Sunday, June 15, 2014

A User's Guide to Che


Back Story
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Ernesto "Che" Guevara (June 14, 1928 - October 9, 1967), known as Che, was an Argentine Marxist revolutionary, physician, author, guerrilla leader, diplomat, and military theorist. Together with Fidel Castro, he was a major figure in the Cuban Revolution (1953 - 1959), an armed revolt against Cuban President Fulgencio Batista. Replacing the government with a revolutionary socialist state, the movement later reformed as the Communist Party in October 1965. The Communist Party, now headed by Fidel Castro's brother Raúl, governs today.

Che Melancólico Series
Rodrigo Moya 


Sometimes facial expressions are difficult to read, but other times they seem universal. In this photo, Che looks like he just took a deep breath and exhaled, letting go of some of the tension that marked these public conferences. At the same time, there is an untouched sense of wonder and trust that is palpable in his gesture. 

There are times when we wonder from where motivation arises. I can't help wondering if Che was quietly searching for that spark within himself the very moment this picture was captured. This image is not a moment of depression, this is the aftermath of excessive feelings of euphoria; excessive irritability; difficulties concentrating; disturbed sleep patterns; and insufficient nutrition. This is that moment when analysis outstripped Che's capacity for synthesis. 

Later he will probe and pull things back together, but for this one quiet moment, he was not focused on putting them back together. He was simply allowing himself "to be" ... synthesizing his impressions and thoughts in an unspoken gesture of quiet resignation that follows intensively significant states of hyper-vigilance and anxiety.

Che Melancólico Series
Rodrigo Moya 

Here Che's moment of resignation rebounds into a need to gain mastery over a self-system in chaos. The recognition of disarray and disunity can be extremely terrifying for anyone, much less to a person in his situation at the time of these highly charged socio-political events. Thus, the need to rebound intensifies, bringing with it a new level of clarity and focus. 

Whenever one disintegrates from one's surroundings, the following phase invites new ways of perceiving and increased self-awareness. In the state of true melancholy above, Che appears to have drawn himself into a state of self-analysis. In the subsequent phase of enhanced inspiration that follows melancholy, Che appears to have inspired himself with a vividness of associations. Rustling through the paperwork, the internal psychic milieu is strengthened, and higher-level association is supported.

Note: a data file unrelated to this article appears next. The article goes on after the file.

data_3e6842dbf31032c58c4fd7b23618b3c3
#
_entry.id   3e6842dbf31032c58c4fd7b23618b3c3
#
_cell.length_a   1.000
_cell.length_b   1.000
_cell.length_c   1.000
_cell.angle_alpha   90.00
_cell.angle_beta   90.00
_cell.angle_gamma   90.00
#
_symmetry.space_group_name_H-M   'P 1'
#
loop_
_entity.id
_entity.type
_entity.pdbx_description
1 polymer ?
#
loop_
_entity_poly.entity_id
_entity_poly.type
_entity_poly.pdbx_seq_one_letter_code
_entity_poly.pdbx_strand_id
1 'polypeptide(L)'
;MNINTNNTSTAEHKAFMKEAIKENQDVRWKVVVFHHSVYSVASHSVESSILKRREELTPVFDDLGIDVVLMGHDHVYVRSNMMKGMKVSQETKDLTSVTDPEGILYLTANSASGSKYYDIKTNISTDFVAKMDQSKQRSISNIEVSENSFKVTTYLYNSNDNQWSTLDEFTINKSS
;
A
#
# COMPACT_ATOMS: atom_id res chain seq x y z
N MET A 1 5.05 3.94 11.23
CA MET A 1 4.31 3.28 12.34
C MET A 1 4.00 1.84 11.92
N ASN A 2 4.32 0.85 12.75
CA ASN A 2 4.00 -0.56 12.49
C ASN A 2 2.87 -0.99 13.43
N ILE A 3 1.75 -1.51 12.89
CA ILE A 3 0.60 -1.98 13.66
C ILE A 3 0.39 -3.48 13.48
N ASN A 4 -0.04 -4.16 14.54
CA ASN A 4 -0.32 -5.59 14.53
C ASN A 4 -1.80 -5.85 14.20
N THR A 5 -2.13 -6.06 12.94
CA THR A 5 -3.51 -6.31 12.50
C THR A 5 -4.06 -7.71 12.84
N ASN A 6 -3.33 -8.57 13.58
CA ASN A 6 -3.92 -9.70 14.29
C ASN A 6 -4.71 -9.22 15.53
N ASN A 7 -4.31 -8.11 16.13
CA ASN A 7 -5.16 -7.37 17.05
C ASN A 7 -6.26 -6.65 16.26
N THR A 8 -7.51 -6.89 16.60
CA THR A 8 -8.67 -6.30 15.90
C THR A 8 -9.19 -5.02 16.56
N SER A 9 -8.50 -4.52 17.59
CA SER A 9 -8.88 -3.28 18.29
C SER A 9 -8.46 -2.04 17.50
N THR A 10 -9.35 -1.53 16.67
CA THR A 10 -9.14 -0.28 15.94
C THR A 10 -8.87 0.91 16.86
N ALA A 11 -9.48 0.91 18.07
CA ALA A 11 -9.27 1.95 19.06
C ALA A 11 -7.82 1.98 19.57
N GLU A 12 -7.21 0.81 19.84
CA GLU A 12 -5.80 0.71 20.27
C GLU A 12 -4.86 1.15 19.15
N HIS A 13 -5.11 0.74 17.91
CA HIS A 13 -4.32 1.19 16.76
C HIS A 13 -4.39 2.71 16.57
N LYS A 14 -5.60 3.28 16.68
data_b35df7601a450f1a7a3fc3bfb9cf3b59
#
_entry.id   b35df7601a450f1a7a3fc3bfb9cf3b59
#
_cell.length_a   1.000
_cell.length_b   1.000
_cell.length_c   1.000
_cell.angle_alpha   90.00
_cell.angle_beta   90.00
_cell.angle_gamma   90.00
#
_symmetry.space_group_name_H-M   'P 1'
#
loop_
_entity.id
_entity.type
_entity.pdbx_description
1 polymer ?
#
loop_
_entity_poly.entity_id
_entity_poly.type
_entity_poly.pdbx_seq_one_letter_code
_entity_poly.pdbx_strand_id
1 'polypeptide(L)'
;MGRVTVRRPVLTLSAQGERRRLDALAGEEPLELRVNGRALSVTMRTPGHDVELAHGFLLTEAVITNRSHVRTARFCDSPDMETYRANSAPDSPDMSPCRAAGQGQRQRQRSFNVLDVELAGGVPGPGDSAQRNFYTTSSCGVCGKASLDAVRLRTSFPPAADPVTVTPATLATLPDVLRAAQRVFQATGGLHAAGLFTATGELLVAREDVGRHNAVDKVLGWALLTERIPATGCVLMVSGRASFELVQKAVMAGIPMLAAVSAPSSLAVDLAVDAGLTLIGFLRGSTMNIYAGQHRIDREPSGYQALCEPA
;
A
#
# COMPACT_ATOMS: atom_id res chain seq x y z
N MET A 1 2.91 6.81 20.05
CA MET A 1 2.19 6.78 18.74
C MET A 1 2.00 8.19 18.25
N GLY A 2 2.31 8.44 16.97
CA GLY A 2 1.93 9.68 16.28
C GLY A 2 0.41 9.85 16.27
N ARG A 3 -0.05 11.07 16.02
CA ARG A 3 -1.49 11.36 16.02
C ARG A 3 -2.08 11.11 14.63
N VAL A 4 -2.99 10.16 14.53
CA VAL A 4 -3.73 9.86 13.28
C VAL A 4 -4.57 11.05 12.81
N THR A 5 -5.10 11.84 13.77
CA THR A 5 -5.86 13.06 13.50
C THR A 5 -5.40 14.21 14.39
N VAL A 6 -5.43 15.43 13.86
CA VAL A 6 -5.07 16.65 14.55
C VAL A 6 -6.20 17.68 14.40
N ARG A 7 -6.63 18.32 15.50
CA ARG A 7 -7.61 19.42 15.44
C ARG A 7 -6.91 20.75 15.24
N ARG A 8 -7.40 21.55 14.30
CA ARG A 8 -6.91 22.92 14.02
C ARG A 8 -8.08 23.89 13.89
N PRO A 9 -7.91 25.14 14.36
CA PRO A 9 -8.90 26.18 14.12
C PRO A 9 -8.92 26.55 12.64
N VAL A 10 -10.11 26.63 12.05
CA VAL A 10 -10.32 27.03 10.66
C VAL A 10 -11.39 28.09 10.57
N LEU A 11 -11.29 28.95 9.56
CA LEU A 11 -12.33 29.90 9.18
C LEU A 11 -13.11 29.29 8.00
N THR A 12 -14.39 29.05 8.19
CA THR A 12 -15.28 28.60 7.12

Che Melancólico Series
Rodrigo Moya 

The final image in the Melancholy stage is meaning, that yearning for reflection of a dynamic, and multifaceted inner world. Here, Che relights his cigar. The loneliness he suffered brought him from a stage of resignation to excitation, resting in a focused and strategic mindset. He appears pleased with himself; self-assured in his talent, knowing in his understanding of philosophy, politics, science, and human interactions. 

Che is an academic, a deeply passionate individual silenced by the wonders of nature. Devoted to the highest ideals of the causes for which he has fought, Che finds within himself inspiration. Together with the facility of synthesis, and a vividness of association to push beyond his personal struggles and emerge, Che presents to the world an individual in possession of the mental status required for grave concern over the events which have transpired, as well as the required focus it takes to devise and execute a plan. 

Che Gallardo Series
Rodrigo Moya

The "Gallant Che" series begins with an intellectual overexcitability. Faced with innumerable tasks and challenges, Che is sound enough of mind to recognize that his decisions and actions must be extraordinarily fluid. His ability to read and synthesize what must be done in order to co-participate in executing a well-ordered state is marked by the intense emotional expression on his face. This is a moment of extreme dissatisfaction with the unpleasantness of the tasks at hand. It is clear that he is hyper sensitive to the mood state of his environment. He must find that gentle encouragement from his cigar, which he relit prior to this image, in order to continue. 

The marked anxiety is evident - his face is taut and his upper body is tense. Here, Che must again intellectualize most of his feelings. He seems a bit unsure and disoriented when evaluating the tasks at hand. In Che's facial expressions we are capable of reading social cues and of integrating what he might have been thinking or feeling. When overwhelmed, Che does not seem overly difficult to read. His latent interpenetrating perceptions and feelings are written all over his face.